Princess Teressa has been trying for years to make up for spending her childhood undercover in an orphanage. She works unceasingly to be a good prince...morePrincess Teressa has been trying for years to make up for spending her childhood undercover in an orphanage. She works unceasingly to be a good princess, despite repeated kidnap attempts and sneering relations. But then King Andreus's soldiers attack, (view spoiler)[killing her parents and (hide spoiler)] leaving her on the run. Teressa has to reclaim her kingdom from Andreus, while proving to her power-hungry relatives that she can rule. It's a tall order, but Teressa is smart and self-possessed, and she has a great group of friends. While she fights on the battlefield and for social rank, Tyron, Prince Connor and Wren quest to find a spell to defeat King Andreus.
Teressa is a great character, and this book contains her ruminations and realizations in regards to physical strength, physical discomforts, and being royalty. Hereditary rule of a feudal society is a hard thing to reconcile with a thoughtful and ethical mind, and Teressa struggles with her newfound leadership. Meanwhile, she also wrestles with her newfound attraction to (view spoiler)[ Prince Connor. He is her mother's younger half-brother, making him her UNCLE. I just couldn't bring myself to root for a romance between a man and his niece, so that whole subplot fell flat for me (hide spoiler)].
These books are a lot of fun, mostly due to their well-developed characters and interesting world-building. The plots themselves are a little simplistic, particularly in regards to how the main villain is dealt with. Time and time again, he slips away. And even after he kills multiple friends and relatives of the main characters, their idea of attacking him is to tie knots in his clothes. (I am not joking. Wren sneaks into his castle to get a magic book and, finding his rooms unguarded, decides the best idea is to short-sheet his bed and tangle up his clothes. Wren is a teenager at this point, so she reads as distrubingly short-sighted and immature instead of wacky and light-hearted.) But this is partly what I like about the books so much--as in the Avatar: The Last Airbender series, the characters are troubled by the prospect of killing. They seek ways around it, through compromise, weather magic, and illusory defenses. I'm glad they don't immediately resort to murder to solve their problems, but I don't think Smith has yet figured out a reasonable and responsible way to deal with villains like Andreus.["br"]>["br"]>["br"]>["br"]>(less)
Jack heads to Hollywood to create a trilogy of movies about himself. Little Boy Blue plunges deep into the heart of the Adversary's empire. And in Fab...moreJack heads to Hollywood to create a trilogy of movies about himself. Little Boy Blue plunges deep into the heart of the Adversary's empire. And in Fabletown, Mowgli is set on Bigby's trail, to track down the Big Bad Wolf and bring him home.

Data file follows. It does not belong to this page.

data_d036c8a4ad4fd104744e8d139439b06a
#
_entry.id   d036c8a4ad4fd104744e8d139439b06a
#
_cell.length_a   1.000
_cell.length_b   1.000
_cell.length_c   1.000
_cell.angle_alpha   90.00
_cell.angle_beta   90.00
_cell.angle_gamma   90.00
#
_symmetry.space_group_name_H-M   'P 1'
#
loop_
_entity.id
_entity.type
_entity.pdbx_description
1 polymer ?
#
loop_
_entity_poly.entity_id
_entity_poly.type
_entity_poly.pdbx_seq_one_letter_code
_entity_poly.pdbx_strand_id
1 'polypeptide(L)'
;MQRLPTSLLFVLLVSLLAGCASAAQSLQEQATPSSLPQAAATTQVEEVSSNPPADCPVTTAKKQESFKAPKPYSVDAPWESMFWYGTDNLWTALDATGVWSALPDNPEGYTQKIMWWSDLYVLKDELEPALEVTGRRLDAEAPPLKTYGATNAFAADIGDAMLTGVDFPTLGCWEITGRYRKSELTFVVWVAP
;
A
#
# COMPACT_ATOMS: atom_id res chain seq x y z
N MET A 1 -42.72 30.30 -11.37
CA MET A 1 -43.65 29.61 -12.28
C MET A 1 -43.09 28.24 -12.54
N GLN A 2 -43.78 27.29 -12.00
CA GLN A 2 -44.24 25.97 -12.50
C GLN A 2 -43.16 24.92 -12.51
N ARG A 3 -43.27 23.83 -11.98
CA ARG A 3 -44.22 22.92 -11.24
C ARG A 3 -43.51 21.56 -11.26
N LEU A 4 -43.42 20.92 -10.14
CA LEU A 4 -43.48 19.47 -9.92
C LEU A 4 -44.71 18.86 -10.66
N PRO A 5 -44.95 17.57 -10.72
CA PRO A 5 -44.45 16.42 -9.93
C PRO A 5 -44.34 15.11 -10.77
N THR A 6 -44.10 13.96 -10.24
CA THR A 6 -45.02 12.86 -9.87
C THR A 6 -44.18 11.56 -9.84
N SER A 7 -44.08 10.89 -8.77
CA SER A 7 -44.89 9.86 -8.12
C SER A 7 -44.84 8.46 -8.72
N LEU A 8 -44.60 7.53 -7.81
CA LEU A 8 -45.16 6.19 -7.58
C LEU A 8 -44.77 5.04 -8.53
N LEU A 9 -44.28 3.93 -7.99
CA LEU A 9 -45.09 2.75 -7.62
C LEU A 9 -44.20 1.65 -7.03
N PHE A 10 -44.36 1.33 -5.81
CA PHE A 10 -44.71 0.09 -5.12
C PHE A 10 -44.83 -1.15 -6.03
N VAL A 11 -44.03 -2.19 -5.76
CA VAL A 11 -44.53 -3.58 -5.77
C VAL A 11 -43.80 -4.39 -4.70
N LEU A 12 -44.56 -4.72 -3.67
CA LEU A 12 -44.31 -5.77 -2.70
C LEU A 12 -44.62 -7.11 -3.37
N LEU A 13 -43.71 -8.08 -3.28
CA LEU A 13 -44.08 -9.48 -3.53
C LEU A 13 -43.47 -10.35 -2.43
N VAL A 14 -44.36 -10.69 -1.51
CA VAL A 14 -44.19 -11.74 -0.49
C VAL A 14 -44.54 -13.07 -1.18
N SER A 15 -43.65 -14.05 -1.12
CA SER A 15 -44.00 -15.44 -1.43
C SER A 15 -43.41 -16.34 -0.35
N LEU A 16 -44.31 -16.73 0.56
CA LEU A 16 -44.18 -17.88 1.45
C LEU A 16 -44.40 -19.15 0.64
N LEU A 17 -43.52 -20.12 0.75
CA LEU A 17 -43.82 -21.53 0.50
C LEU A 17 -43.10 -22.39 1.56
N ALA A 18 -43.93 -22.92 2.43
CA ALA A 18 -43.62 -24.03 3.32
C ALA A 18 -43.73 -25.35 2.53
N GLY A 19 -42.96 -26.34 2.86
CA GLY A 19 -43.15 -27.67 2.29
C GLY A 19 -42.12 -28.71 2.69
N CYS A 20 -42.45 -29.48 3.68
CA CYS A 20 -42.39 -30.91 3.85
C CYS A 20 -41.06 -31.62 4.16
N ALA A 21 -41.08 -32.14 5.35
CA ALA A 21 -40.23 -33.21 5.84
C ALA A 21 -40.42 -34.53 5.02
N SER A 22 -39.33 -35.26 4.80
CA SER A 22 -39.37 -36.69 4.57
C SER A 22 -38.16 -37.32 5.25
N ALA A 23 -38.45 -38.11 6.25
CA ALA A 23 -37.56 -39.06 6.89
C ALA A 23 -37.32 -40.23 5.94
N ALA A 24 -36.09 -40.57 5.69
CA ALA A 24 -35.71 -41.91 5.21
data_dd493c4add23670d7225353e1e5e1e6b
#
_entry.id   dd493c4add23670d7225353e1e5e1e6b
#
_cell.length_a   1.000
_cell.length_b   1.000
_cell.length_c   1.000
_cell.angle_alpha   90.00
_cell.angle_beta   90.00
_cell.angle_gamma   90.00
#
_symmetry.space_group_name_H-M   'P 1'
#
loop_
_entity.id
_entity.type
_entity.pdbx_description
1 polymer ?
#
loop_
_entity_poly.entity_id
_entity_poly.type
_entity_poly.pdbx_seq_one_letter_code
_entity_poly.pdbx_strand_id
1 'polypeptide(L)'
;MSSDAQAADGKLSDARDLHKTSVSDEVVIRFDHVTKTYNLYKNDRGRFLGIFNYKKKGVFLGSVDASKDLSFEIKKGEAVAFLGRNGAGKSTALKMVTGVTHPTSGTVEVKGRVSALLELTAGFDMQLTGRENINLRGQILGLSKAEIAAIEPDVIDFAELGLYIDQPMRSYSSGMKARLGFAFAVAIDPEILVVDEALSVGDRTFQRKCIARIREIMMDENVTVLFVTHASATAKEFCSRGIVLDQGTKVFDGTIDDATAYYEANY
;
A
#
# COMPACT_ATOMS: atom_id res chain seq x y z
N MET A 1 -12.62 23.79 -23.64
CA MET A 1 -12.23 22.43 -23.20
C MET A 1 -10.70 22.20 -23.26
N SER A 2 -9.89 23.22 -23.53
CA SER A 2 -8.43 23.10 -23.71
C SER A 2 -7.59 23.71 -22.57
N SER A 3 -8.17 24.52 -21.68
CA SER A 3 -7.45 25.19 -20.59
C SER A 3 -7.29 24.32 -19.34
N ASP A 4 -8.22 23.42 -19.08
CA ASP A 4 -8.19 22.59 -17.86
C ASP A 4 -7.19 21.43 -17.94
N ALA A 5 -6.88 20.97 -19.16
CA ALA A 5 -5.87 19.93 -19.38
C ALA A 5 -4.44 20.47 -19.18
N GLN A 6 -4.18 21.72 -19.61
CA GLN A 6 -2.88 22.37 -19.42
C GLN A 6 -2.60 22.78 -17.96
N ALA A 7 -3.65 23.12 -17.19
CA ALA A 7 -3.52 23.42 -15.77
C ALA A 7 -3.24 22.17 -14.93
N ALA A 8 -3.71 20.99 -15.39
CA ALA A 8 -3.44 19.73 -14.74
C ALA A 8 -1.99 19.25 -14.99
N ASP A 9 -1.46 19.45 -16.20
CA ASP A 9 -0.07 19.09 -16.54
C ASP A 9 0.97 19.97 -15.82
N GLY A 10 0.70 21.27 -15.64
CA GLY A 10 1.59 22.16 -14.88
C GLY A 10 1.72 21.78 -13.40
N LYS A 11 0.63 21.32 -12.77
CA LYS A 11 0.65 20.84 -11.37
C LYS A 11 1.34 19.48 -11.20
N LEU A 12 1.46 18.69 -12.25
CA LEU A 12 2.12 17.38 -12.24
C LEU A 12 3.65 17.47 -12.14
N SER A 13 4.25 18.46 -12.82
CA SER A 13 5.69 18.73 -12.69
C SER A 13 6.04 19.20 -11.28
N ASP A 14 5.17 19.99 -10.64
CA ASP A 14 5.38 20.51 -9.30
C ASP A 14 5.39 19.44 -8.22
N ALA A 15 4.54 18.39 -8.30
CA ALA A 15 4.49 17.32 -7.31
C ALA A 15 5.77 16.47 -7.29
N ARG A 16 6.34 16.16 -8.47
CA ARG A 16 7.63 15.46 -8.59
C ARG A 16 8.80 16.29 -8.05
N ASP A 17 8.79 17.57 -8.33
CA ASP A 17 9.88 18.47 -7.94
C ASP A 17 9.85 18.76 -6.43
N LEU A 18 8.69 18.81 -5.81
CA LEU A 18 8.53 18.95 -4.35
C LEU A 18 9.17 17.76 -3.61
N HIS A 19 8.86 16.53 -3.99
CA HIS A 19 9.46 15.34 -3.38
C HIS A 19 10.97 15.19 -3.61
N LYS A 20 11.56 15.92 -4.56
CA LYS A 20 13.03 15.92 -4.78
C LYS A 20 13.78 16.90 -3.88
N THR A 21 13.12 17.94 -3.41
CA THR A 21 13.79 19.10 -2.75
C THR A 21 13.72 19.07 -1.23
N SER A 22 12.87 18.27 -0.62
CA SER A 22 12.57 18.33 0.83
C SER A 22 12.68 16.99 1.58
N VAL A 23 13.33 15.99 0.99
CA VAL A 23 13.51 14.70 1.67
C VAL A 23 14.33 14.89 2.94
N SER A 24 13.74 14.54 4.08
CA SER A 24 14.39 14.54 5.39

It's a fun story, but there wasn't any character development here. Jack's story was a cute, self-contained one, although I'm sure his surge in popularity in the Mundy world will have consequences. Little Boy Blue's should have been a nail-biter, but there was never any intensity to his adventure. I mean, he's on a suicide mission to assassinate the man who destroyed the lives of everyone he knows, had him tortured, and rules his homeland with an iron fist--and yet, he just makes little quips. I will say that I'm a bit fascinated with the Adversary's Empire, and his lieutenant, the fearsome Snow Queen.(less)
Centuries before the events of The Amulet of Samarkand, the irreverrent djinni Bartimaeus was enslaved to a magician serving King Solomon. He involves...moreCenturies before the events of The Amulet of Samarkand, the irreverrent djinni Bartimaeus was enslaved to a magician serving King Solomon. He involves himself in a young warrior's quest to assassinate the king, but on the moment of their victory they realize that there are far greater threats than Solomon.
It's such a pleasure to read about Bartimaeus again. He's so wonderfully sarcastic, untrustworthy, and secretly just a little good-hearted. His footnotes alone would make me love this book, but the plot is a fast-paced adventurous romp, with just enough darkness to be scary, so it's all great fun. It is far, far more light-hearted than the series, and for that I am grateful. It's an enjoyable prequel to the depressing dystopic series that will someday succeed it.(less)
If you've never before read a modern retelling of a fairy tale or legend, or if you've never really thought about Christianity, paganism, or in fact f...moreIf you've never before read a modern retelling of a fairy tale or legend, or if you've never really thought about Christianity, paganism, or in fact feminism, then this book might intrigue you. (less)
The first, and one of the very few, books that has ever reconciled me to Arthurian myth. After slogging through hideous Victorian sentimental priggish...moreThe first, and one of the very few, books that has ever reconciled me to Arthurian myth. After slogging through hideous Victorian sentimental priggishness everywhere else, this is a breath of fresh and magical air into a tired story. (less)